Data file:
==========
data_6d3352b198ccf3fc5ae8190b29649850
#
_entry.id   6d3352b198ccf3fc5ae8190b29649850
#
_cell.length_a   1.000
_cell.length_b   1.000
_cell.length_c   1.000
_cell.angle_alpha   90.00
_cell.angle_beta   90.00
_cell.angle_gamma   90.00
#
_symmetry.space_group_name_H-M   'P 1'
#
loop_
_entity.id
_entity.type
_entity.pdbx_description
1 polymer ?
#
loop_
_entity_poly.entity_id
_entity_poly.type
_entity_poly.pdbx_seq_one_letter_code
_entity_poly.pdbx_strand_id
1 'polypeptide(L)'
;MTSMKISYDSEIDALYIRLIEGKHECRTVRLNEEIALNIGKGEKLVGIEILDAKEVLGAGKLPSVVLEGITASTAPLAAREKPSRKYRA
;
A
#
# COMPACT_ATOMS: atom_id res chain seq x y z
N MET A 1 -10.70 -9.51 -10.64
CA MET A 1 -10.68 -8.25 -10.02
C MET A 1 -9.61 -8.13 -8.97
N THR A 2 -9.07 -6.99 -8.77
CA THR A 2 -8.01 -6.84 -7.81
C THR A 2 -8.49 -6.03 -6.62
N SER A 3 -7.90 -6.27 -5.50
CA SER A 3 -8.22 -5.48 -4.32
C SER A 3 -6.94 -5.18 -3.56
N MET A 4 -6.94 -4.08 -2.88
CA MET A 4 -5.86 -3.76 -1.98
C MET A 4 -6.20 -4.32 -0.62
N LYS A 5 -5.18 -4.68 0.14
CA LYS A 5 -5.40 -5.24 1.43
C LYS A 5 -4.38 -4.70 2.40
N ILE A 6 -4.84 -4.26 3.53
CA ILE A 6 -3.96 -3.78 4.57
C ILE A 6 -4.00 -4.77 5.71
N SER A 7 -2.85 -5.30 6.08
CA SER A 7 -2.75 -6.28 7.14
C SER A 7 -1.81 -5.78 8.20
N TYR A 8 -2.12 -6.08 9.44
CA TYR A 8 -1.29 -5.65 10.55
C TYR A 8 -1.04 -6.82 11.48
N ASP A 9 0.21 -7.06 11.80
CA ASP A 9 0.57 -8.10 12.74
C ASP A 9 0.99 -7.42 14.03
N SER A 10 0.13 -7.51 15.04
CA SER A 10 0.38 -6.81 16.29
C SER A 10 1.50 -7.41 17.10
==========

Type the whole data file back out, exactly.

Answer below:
data_6d3352b198ccf3fc5ae8190b29649850
#
_entry.id   6d3352b198ccf3fc5ae8190b29649850
#
_cell.length_a   1.000
_cell.length_b   1.000
_cell.length_c   1.000
_cell.angle_alpha   90.00
_cell.angle_beta   90.00
_cell.angle_gamma   90.00
#
_symmetry.space_group_name_H-M   'P 1'
#
loop_
_entity.id
_entity.type
_entity.pdbx_description
1 polymer ?
#
loop_
_entity_poly.entity_id
_entity_poly.type
_entity_poly.pdbx_seq_one_letter_code
_entity_poly.pdbx_strand_id
1 'polypeptide(L)'
;MTSMKISYDSEIDALYIRLIEGKHECRTVRLNEEIALNIGKGEKLVGIEILDAKEVLGAGKLPSVVLEGITASTAPLAAREKPSRKYRA
;
A
#
# COMPACT_ATOMS: atom_id res chain seq x y z
N MET A 1 -10.70 -9.51 -10.64
CA MET A 1 -10.68 -8.25 -10.02
C MET A 1 -9.61 -8.13 -8.97
N THR A 2 -9.07 -6.99 -8.77
CA THR A 2 -8.01 -6.84 -7.81
C THR A 2 -8.49 -6.03 -6.62
N SER A 3 -7.90 -6.27 -5.50
CA SER A 3 -8.22 -5.48 -4.32
C SER A 3 -6.94 -5.18 -3.56
N MET A 4 -6.94 -4.08 -2.88
CA MET A 4 -5.86 -3.76 -1.98
C MET A 4 -6.20 -4.32 -0.62
N LYS A 5 -5.18 -4.68 0.14
CA LYS A 5 -5.40 -5.24 1.43
C LYS A 5 -4.38 -4.70 2.40
N ILE A 6 -4.84 -4.26 3.53
CA ILE A 6 -3.96 -3.78 4.57
C ILE A 6 -4.00 -4.77 5.71
N SER A 7 -2.85 -5.30 6.08
CA SER A 7 -2.75 -6.28 7.14
C SER A 7 -1.81 -5.78 8.20
N TYR A 8 -2.12 -6.08 9.44
CA TYR A 8 -1.29 -5.65 10.55
C TYR A 8 -1.04 -6.82 11.48
N ASP A 9 0.21 -7.06 11.80
CA ASP A 9 0.57 -8.10 12.74
C ASP A 9 0.99 -7.42 14.03
N SER A 10 0.13 -7.51 15.04
CA SER A 10 0.38 -6.81 16.29
C SER A 10 1.50 -7.41 17.10